Beginning with my Coming of Age experience at age 13, I was lucky enough to know Stan Crow and receive mentorship from him for almost 20 years.
From 1969 to 1985, Stan dedicated his time to working with the Institute of Cultural Affairs (ICA), an international human development organization. His work took him from rural Texas to the inner cities of Washington, D.C., Harlem, Rochester, NY and Majuro, Marshall Islands. In 1981, Stan and his wife Carol were assigned to ICA headquarters in Chicago, IL, to head up the residential youth program for ICA volunteers were working abroad in rural villages. In 1983, he and Carol decided that the youth were no longer being served in their urban environment and decided to relocate the program to rural Bothell, Washington.
The dissolution of ICA programs in 1985 led Stan and Carol, along with other ICA alumni, to create Songaia Cohousing Community on the land formerly occupied by the youth program. The youth program, known then as The Residential Learning Center (RLC) might have dissolved at that time as well, but Stan had a vision and transformed his work into a non-profit program,
Rite of Passage Journeys, modeled after a primary ICA pedagogical practice, a rite of passage called The Sixth Grade Trip. Stan directed Journey's for over 20 years, until he “passed the rattle” to me in 2006.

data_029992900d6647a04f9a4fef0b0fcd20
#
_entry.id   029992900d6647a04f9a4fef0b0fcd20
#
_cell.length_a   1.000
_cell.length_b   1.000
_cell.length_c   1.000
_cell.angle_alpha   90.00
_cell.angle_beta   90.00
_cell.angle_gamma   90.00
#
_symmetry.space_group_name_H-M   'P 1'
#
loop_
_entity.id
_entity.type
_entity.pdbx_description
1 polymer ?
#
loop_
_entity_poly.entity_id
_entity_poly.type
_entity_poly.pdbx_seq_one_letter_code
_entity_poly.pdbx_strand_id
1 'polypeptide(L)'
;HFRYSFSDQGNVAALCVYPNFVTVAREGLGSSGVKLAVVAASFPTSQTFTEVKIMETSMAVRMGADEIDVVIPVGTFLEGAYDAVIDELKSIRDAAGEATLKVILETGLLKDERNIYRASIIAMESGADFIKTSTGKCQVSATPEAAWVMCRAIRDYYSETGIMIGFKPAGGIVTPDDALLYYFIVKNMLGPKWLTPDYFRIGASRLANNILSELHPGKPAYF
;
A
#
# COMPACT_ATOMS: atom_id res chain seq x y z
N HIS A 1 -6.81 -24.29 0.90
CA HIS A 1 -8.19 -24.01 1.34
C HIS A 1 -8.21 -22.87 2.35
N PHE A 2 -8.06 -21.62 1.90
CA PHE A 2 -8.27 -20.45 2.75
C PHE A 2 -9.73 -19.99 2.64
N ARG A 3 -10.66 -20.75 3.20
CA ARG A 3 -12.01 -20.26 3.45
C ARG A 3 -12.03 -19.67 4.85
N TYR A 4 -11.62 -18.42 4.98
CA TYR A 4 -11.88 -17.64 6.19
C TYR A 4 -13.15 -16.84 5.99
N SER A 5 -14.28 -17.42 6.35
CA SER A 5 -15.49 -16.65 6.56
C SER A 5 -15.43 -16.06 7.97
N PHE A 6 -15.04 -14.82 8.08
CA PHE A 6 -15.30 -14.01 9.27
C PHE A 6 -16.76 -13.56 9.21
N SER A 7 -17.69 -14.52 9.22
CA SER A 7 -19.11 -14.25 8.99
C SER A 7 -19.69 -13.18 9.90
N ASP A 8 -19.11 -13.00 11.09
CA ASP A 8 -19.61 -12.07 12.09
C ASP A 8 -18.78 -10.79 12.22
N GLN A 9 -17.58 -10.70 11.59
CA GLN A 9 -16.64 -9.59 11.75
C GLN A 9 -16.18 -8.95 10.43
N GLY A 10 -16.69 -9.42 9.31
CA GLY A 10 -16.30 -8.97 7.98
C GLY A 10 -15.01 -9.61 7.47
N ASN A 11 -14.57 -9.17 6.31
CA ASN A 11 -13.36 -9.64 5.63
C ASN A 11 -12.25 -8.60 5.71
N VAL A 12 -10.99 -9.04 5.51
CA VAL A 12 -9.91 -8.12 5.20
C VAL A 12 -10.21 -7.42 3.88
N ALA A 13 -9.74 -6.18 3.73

Stan was a founding member of the Woodinville Unitarian Universalist Church and naturally took on the role of Director of Religious Education, helping to build Coming of Age programs as a key component of UU youth programming all around the country today. Throughout his time developing initiatory programming for youth, he received mentorship from indigenous leaders, most notably Carolyn Hartness and Calvin Hecocta, and actively cultivated relationships with folks doing similar work across the country.
Having studied theater at Texas Wesleyan University in Fort Worth, Texas, Stan believed strongly in the power of ritual enactment to transform. He had a genuine love for young people, and modeled the transformative power of caring mentoring relationships. For him, cultivating connection with the natural world was one of the most important teachings he passed along.
In 2009 Stan unexpectedly passed away. While humble in his teachings, he never hesitated to challenge those of us lucky enough to work with him to do more than we thought we could do. His mentorship was a profound gift and I find that I am still unpacking what I received from him.
Click here to read memories of Stan Crow’s impact.